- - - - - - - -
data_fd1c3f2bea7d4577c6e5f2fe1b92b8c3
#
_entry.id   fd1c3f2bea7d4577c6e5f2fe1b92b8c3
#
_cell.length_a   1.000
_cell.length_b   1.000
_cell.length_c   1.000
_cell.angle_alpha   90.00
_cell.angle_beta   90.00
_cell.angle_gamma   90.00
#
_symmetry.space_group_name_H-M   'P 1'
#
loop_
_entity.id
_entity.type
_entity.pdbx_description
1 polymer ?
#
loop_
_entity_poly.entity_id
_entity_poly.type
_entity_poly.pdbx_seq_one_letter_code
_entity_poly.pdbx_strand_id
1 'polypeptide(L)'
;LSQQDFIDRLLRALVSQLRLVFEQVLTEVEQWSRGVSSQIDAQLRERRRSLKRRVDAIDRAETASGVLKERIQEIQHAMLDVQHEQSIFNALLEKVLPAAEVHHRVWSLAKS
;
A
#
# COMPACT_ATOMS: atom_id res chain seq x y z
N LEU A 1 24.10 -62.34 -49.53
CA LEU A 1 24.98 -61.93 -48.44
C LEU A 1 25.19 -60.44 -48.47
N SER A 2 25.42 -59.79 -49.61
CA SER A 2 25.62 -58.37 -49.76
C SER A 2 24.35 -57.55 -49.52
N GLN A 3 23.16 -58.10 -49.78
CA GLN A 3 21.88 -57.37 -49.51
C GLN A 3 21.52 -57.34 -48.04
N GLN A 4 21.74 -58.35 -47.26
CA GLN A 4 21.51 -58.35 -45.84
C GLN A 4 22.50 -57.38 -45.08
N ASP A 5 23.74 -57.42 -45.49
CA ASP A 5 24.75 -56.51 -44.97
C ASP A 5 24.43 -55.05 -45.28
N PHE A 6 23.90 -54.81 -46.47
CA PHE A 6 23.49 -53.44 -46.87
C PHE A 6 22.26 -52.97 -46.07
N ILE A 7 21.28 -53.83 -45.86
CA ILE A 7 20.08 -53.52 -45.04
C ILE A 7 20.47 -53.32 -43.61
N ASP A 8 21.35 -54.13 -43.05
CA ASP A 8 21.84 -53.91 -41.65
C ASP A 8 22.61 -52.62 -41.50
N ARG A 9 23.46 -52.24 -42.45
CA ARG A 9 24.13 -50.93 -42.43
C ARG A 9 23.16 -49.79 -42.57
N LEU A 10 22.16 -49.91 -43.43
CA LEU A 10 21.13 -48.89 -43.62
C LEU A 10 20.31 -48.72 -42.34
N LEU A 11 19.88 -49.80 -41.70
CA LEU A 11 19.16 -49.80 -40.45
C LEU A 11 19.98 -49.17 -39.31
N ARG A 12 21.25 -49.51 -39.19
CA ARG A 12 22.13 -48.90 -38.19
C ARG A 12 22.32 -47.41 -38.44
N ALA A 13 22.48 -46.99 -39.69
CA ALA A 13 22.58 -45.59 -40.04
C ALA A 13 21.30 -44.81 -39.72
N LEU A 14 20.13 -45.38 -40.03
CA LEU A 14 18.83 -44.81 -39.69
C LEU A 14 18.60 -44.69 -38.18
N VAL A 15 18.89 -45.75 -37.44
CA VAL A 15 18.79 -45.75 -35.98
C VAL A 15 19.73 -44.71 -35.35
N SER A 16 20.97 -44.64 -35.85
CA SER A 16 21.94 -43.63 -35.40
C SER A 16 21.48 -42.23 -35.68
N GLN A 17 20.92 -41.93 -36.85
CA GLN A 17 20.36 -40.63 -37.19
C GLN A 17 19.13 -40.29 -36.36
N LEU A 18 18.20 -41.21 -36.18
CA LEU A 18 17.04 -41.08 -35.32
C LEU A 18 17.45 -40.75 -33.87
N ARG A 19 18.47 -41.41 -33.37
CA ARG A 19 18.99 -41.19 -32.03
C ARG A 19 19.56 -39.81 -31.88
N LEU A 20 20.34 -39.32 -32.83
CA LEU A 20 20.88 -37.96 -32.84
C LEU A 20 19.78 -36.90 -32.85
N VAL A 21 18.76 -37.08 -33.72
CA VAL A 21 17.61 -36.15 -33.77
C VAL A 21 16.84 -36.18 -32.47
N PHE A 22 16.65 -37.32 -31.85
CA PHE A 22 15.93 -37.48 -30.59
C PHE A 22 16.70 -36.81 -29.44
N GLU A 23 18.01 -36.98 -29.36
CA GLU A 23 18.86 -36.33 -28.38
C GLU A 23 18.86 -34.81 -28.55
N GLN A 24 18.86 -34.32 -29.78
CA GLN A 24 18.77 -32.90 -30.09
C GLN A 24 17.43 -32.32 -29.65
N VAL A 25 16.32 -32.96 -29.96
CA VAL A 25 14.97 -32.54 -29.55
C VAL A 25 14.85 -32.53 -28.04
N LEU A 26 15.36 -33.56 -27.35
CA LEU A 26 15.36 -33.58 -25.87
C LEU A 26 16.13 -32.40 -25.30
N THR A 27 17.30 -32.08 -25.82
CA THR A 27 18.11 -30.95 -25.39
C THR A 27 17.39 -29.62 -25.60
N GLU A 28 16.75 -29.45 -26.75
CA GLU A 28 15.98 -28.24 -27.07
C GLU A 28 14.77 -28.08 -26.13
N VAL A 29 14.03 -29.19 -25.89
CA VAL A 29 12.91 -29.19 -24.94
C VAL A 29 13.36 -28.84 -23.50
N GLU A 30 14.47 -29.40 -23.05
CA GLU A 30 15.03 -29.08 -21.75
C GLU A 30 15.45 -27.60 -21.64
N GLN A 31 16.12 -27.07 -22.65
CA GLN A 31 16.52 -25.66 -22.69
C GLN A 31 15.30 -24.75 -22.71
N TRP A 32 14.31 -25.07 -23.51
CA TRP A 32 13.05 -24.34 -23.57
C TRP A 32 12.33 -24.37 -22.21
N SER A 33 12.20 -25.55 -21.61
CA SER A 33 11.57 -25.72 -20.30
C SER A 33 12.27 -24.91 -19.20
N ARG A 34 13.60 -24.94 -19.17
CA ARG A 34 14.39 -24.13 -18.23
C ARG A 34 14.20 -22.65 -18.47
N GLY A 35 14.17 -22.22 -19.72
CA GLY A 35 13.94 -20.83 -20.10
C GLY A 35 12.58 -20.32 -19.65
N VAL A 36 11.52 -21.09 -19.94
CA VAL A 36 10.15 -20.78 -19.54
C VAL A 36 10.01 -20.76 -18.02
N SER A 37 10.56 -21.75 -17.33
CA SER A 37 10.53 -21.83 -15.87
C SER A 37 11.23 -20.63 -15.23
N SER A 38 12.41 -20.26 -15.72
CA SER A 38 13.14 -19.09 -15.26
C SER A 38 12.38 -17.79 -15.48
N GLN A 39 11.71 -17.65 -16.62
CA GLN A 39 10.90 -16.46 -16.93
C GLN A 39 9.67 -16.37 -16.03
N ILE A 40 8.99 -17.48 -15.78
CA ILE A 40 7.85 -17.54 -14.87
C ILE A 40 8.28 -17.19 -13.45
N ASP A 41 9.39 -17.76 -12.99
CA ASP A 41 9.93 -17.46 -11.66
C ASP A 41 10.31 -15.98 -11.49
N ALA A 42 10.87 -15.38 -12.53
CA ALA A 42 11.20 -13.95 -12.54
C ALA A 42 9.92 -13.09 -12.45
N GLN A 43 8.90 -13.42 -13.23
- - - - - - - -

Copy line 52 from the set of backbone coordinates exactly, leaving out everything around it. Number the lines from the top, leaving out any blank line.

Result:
N ASP A 8 21.35 -54.13 -43.05